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Once you take her into the memory care unit, most facilities request family not visit for about 2 wks. to allow for adjustment. You are feeling what a "normal" person would feel. People with dementia won't recognize anything new and therefore this new place might remind her of some place in her past or some of the people may seem familiar to her. Let her adjust on her own time, and thank you for putting her some place safe!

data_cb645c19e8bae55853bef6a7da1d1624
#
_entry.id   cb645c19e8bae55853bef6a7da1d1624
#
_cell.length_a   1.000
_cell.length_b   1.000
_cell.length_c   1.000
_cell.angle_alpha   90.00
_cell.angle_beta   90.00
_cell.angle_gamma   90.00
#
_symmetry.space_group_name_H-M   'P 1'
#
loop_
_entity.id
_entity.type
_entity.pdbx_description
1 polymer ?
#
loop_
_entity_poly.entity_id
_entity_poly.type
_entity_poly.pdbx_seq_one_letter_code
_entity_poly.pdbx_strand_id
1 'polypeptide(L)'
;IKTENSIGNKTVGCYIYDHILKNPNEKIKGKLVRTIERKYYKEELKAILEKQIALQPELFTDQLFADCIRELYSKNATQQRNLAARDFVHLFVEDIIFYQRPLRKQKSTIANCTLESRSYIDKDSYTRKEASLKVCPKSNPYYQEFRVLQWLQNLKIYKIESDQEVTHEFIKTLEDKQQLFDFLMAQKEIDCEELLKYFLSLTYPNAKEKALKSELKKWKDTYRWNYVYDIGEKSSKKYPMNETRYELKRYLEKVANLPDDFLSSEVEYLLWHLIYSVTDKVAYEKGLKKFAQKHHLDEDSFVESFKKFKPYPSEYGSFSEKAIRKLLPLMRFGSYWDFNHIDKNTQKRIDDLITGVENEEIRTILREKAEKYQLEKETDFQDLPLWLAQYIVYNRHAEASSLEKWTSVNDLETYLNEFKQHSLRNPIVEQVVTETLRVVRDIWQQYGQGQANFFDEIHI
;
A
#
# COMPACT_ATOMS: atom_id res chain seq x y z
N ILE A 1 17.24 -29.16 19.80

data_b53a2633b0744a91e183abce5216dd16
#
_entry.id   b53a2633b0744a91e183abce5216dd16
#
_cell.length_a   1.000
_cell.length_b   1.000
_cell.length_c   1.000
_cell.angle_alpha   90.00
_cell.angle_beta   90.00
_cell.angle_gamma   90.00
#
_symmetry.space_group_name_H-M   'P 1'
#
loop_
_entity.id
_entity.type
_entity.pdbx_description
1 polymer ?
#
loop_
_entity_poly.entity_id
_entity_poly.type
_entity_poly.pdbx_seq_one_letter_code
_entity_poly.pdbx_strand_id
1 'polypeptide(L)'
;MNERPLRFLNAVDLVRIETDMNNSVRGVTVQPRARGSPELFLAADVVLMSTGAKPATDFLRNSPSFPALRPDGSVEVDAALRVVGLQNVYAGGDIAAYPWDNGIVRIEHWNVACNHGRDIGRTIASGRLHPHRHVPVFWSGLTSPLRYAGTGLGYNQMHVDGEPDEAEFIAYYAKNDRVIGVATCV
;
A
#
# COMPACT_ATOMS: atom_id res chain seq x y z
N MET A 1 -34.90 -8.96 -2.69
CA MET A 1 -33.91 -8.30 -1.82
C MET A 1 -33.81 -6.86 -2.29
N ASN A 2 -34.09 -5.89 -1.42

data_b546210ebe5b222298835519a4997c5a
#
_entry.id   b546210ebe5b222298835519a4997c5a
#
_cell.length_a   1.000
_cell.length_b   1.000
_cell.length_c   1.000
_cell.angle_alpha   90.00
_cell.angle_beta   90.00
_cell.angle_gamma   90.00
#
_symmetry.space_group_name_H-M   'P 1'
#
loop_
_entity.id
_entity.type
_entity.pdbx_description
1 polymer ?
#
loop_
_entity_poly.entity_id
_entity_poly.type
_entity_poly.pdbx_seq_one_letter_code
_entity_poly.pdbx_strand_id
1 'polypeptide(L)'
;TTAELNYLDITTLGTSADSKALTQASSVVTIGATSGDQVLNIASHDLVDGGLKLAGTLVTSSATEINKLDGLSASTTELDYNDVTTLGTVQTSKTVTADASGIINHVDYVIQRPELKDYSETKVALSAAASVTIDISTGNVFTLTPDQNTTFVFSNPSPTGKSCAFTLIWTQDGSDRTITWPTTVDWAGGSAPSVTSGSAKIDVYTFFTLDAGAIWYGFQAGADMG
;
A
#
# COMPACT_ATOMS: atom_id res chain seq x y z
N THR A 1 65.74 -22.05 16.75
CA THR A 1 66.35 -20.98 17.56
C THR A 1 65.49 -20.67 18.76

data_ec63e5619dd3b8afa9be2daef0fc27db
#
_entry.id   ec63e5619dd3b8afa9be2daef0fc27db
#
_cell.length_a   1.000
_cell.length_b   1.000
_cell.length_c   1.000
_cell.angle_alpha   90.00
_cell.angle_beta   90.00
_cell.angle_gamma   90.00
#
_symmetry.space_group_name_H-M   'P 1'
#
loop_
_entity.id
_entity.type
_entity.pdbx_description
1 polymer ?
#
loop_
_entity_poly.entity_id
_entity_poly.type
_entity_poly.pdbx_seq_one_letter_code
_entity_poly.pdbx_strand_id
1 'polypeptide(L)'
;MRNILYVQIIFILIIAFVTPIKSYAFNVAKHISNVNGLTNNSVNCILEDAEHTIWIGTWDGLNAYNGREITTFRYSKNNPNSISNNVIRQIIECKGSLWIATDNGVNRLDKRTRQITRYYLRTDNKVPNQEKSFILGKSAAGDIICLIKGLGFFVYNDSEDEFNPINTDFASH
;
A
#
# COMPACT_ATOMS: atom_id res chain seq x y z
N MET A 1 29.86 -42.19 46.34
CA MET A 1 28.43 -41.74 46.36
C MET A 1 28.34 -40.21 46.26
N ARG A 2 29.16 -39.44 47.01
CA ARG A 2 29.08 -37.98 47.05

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My mom went into memory care in assisted living a year and a half ago. We did everything possible to ease the transition. Her room was setup abead of fime with many of her favorite things and visited daily for the first week. It did not help. I had been her caregiver for the four years prior. If it had been possible go maintain ber daily routine maybe things would have gone better. The facility had a very hard time with mom's behavior, she was taken to the ER with suspected UTI which was not the problem. This led to a geriatric psych hospitailization where they worked with her meds to find the combination that would work for her. A few days later when released from the hospital she required a 24/7 caregiver for them to accept her back. That caregiver, actually a rotation of three of them were with mom for about seven weeks. My mom still has not adjusted she is heavily medicated to control behaviors and now at least is comfortable the majority of the time. However, she is not permitted afternoon or evening visitors because of the behaviors. She still wants to go home. Best wishes to you and family as you all go through this transition.